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Posted: 12:00 a.m. Saturday, March 8, 2014

Plans spiked for Middletown movie theater

By Chelsey Levingston

Staff Writer

MIDDLETOWN —

A developer eyeing Middletown to build a 12-screen, state-of-the-art movie theater has terminated its contract with the city, and won’t be opening the cinema after all.

“There was a lack of tenant interest” from a movie theater operator or restaurants for the site near the interstate, said Lamar Fields, a representative of Texas-based Anthony Properties, the developer involved.

Anthony Properties was looking to buy city-owned land for the project, build out the theater and retail space, and lease it to a movie theater chain and other complementary businesses.

Fields did not give a reason for why dining and entertainment venues weren’t attracted to Middletown.

“Hopefully as the economy perhaps begins to improve, that situation there would improve along with it,” Fields said. “There’s not much to say. If you cannot generate tenant interest, you cannot go forward.”

“I will say this, the city certainly did everything they could to help us,” he said.

The change of course is not expected to seriously hurt development near the highway intersection, where the theater was planned, city officials say. Efforts are being made to further develop the area of Ohio 122 and Interstate 75, known as the Renaissance District, with more office, health and retail businesses.

There have been wins and losses. Hampton Inn opened in the same area in 2013.Investors related to Lebanon developers Henkle Schueler & Associates bought land last year with intentions of attracting high-tech industrial and research and development clients, as well as medical-related businesses.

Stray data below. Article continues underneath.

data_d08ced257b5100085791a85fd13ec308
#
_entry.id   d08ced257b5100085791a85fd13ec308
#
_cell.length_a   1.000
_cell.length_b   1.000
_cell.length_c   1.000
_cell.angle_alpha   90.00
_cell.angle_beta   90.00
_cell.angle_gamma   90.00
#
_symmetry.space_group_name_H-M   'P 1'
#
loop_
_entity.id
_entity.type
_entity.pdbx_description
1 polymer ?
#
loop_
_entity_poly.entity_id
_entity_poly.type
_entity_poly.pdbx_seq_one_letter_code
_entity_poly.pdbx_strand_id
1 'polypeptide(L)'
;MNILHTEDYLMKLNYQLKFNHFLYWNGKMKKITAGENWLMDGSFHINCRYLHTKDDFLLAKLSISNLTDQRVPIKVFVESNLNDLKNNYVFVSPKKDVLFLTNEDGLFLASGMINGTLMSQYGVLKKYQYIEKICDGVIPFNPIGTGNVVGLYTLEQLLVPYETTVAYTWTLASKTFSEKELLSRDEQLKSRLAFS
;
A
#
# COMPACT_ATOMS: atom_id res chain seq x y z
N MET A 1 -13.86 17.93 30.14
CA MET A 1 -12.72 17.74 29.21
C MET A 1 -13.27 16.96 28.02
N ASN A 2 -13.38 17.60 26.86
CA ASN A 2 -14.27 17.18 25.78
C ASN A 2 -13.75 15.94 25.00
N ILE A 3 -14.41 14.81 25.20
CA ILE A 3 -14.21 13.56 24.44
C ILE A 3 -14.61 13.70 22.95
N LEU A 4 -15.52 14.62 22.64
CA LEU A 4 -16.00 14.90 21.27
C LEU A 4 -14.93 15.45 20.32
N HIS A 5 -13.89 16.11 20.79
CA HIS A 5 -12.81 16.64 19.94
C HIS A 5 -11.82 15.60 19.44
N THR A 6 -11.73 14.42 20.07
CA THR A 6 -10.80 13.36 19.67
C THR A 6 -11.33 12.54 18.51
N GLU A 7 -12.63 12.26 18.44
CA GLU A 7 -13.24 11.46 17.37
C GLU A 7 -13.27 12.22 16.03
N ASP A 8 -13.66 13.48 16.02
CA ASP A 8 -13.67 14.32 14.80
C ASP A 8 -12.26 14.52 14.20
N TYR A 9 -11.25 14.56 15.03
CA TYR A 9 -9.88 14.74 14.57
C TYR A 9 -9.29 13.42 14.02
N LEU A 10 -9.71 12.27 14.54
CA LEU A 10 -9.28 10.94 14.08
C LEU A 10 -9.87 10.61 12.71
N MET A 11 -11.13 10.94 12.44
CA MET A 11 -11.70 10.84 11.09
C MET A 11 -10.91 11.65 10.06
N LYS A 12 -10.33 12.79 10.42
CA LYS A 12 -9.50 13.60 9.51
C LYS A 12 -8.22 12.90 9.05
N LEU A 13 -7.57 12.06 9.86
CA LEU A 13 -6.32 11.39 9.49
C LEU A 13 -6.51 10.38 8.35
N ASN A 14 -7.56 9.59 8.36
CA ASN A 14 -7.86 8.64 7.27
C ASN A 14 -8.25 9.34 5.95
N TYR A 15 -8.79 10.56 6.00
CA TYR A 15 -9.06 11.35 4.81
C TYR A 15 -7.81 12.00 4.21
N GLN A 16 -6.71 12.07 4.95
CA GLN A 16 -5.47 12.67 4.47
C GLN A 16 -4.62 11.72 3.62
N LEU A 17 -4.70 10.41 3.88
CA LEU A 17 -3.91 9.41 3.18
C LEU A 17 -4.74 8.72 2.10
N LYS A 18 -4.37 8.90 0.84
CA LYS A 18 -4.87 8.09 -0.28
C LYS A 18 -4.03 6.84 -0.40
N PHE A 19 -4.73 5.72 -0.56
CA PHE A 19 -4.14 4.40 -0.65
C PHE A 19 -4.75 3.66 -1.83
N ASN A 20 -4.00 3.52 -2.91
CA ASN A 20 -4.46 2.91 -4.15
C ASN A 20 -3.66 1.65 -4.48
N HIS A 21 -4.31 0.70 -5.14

But more recently, Reyton Inn closed. Target store is closing. The new owners of Towne Mall Galleria west of the highway interchange have struggled to land major retail tenants.

“While we had anticipated that the movie theater would help draw services such as restaurants to the interchange, we don’t feel that its pullout will seriously affect development,” said Denise Hamet, Middletown economic development director, in an email. “We have new landowners moving forward to market their sites, new homes being built in the area, and an interchange enhancement project about to start that will add softscaping and hardscaping to the interchange.”

Plans were to build the movie theater west of the interchange near Atrium Medical Center and the Renaissance housing subdivision. In July of last year, City Council approved a contract to sell 18 acres of city-owned land east of I-75, east of Union Road and south of Ohio 122 for the project. The buyer in the deal was Anthony Properties, which specializes in building and leasing movie theater properties across the country. The land sale price would have been approximately $1.5 million.

However, the contract included a due diligence period for further research such as soil testing, traffic studies and marketing for what would have been a $10 million to $12 million investment. Both parties — the city and Anthony Properties — could have backed out of the contract by the end of the time period allowed for vetting. Anthony Properties terminated the deal before the end of 2013, Fields, representing the developer, said.

Since the movie theater development deal fell through, the city has contracted with Cassidy Turley Commercial Real Estate Services to market the city-owned land for office and small commercial development, Hamet said.

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